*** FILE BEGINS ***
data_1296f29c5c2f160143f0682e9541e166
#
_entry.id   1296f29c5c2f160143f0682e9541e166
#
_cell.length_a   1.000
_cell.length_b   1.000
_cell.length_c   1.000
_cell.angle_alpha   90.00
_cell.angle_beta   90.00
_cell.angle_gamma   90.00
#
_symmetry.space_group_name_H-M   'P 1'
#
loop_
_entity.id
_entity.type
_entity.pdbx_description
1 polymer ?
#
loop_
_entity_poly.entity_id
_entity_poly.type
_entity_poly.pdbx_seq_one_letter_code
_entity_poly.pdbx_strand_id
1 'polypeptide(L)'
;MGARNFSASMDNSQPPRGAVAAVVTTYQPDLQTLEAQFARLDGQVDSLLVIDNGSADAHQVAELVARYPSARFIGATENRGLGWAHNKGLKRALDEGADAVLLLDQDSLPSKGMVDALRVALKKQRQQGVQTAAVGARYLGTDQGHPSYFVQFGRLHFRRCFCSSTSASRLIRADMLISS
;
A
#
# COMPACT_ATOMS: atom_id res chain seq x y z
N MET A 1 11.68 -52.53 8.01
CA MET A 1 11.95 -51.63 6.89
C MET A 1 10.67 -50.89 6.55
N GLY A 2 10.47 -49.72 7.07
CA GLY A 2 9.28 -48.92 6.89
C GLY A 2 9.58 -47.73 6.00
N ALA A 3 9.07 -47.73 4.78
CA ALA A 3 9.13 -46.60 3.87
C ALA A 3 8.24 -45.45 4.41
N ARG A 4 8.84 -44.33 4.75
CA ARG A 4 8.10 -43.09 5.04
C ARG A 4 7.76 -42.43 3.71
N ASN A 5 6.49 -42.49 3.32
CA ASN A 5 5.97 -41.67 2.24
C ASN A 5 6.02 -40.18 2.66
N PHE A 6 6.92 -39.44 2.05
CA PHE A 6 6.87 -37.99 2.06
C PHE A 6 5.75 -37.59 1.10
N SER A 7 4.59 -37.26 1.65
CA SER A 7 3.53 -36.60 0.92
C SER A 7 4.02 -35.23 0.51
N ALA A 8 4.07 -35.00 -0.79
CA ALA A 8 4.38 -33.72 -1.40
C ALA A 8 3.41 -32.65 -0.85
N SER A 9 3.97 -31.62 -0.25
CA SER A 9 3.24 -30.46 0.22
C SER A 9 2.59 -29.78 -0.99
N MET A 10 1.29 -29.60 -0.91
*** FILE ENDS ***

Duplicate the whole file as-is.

data_1296f29c5c2f160143f0682e9541e166
#
_entry.id   1296f29c5c2f160143f0682e9541e166
#
_cell.length_a   1.000
_cell.length_b   1.000
_cell.length_c   1.000
_cell.angle_alpha   90.00
_cell.angle_beta   90.00
_cell.angle_gamma   90.00
#
_symmetry.space_group_name_H-M   'P 1'
#
loop_
_entity.id
_entity.type
_entity.pdbx_description
1 polymer ?
#
loop_
_entity_poly.entity_id
_entity_poly.type
_entity_poly.pdbx_seq_one_letter_code
_entity_poly.pdbx_strand_id
1 'polypeptide(L)'
;MGARNFSASMDNSQPPRGAVAAVVTTYQPDLQTLEAQFARLDGQVDSLLVIDNGSADAHQVAELVARYPSARFIGATENRGLGWAHNKGLKRALDEGADAVLLLDQDSLPSKGMVDALRVALKKQRQQGVQTAAVGARYLGTDQGHPSYFVQFGRLHFRRCFCSSTSASRLIRADMLISS
;
A
#
# COMPACT_ATOMS: atom_id res chain seq x y z
N MET A 1 11.68 -52.53 8.01
CA MET A 1 11.95 -51.63 6.89
C MET A 1 10.67 -50.89 6.55
N GLY A 2 10.47 -49.72 7.07
CA GLY A 2 9.28 -48.92 6.89
C GLY A 2 9.58 -47.73 6.00
N ALA A 3 9.07 -47.73 4.78
CA ALA A 3 9.13 -46.60 3.87
C ALA A 3 8.24 -45.45 4.41
N ARG A 4 8.84 -44.33 4.75
CA ARG A 4 8.10 -43.09 5.04
C ARG A 4 7.76 -42.43 3.71
N ASN A 5 6.49 -42.49 3.32
CA ASN A 5 5.97 -41.67 2.24
C ASN A 5 6.02 -40.18 2.66
N PHE A 6 6.92 -39.44 2.05
CA PHE A 6 6.87 -37.99 2.06
C PHE A 6 5.75 -37.59 1.10
N SER A 7 4.59 -37.26 1.65
CA SER A 7 3.53 -36.60 0.92
C SER A 7 4.02 -35.23 0.51
N ALA A 8 4.07 -35.00 -0.79
CA ALA A 8 4.38 -33.72 -1.40
C ALA A 8 3.41 -32.65 -0.85
N SER A 9 3.97 -31.62 -0.25
CA SER A 9 3.24 -30.46 0.22
C SER A 9 2.59 -29.78 -0.99
N MET A 10 1.29 -29.60 -0.91